Wess, L., Böhm, A., Schützinger, M. et al. 2022. Effect of cooperative care training on physiological parameters and compliance in dogs undergoing a veterinary examination – A pilot study. Applied Animal Behaviour Science 250, 105615.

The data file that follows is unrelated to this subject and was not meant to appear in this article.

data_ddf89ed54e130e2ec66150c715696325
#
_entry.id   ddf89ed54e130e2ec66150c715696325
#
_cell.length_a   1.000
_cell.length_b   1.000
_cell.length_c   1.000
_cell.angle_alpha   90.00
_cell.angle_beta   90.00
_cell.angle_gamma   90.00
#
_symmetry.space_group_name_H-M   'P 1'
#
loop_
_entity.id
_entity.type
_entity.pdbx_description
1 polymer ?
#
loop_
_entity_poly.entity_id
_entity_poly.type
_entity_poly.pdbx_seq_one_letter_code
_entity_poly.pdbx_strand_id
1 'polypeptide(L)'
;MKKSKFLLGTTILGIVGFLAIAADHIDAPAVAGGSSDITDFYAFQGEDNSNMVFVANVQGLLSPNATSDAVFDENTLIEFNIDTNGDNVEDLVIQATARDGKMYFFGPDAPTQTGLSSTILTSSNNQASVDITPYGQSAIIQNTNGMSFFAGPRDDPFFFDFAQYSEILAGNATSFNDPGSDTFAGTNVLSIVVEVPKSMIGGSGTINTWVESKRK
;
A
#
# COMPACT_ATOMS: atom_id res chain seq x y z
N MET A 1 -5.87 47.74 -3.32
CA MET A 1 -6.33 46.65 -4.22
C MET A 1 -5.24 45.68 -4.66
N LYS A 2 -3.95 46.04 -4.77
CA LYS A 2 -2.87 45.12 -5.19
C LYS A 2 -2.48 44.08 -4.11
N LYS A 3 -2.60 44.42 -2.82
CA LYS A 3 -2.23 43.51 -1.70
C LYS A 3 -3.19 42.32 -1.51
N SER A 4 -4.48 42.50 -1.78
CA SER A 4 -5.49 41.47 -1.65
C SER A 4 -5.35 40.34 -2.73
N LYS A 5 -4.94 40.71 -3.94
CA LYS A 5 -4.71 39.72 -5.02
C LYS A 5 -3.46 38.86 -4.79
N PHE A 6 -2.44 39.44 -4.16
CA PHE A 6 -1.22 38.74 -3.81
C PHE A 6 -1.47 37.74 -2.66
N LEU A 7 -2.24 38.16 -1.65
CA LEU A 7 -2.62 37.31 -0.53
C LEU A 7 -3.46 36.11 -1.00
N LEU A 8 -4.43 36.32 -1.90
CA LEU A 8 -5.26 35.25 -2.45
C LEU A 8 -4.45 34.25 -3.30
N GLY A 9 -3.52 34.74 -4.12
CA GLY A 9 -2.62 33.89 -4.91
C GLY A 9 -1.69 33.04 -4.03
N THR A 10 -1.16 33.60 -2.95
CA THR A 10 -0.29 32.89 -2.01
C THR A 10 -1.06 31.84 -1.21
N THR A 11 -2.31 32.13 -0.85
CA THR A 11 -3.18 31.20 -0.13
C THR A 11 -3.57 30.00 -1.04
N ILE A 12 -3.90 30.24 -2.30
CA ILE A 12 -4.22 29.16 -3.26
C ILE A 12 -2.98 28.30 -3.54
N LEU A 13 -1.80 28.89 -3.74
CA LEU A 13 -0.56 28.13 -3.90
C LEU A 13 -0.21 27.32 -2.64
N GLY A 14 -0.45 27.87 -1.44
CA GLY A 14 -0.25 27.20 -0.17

One way to reduce fear and lack of compliance during veterinary procedures is ‘cooperative care training’, training animals to voluntarily participate in husbandry and medical care. Here we assessed the effects of cooperative care training on heart rate (HR), heart rate variability (HRV), tympanic membrane temperature (TMT) and compliance (i.e., all steps of the examination completed) of dogs during a veterinary examination. A blinded controlled trial with 47 dogs (training group (TG): 26; control group (CG): 21) was carried out. Forty dogs completed the study (TG: 22, CG:18). Dogs and their owners took part in a standardized veterinary visit twice (visit interval: 140 ± 23 days). In between, the TG took part in cooperative care training (10 ± 2 group training sessions, additional training at home). Linear mixed models were calculated (fixed effects HR/HRV: group* visit* period, TMT: group* visit; random effect: dogID). Compliance (completed steps of exam) was analyzed using McNemar tests. HR/HRV was higher/lower during the veterinary examination compared to the waiting room (period: p < 0.001), indicating that the examination was more stressful. No significant differences in HR/HRV regarding group*visit were found. TMT, taken at the end of each examination, resulted in a significant group*visit interaction (p = 0.008); stress appeared increased during visit 2 in the CG whereas in the TG a heterogeneous pattern, with 42% of dogs with reduced rightward bias, was observed. Compliance was lower in the TG during the second visit (p = 0.04). Trainer and owners claimed observable improvement of behavior during training and a decrease in HR between visits correlated significantly with trainer perception of high training success (rs = −0.52, p = 0.049). Overall, transfer of trained skills to the veterinary examination performed by a team blinded to the group allocation was poor. TMT analyses and HR/HRV data within the training group, suggest that the training had differing effects on the dogs based on their previous tolerance of handling and their progress made during training. Further research how to optimize training programs, including desensitization and counterconditioning, and their outcomes is needed.

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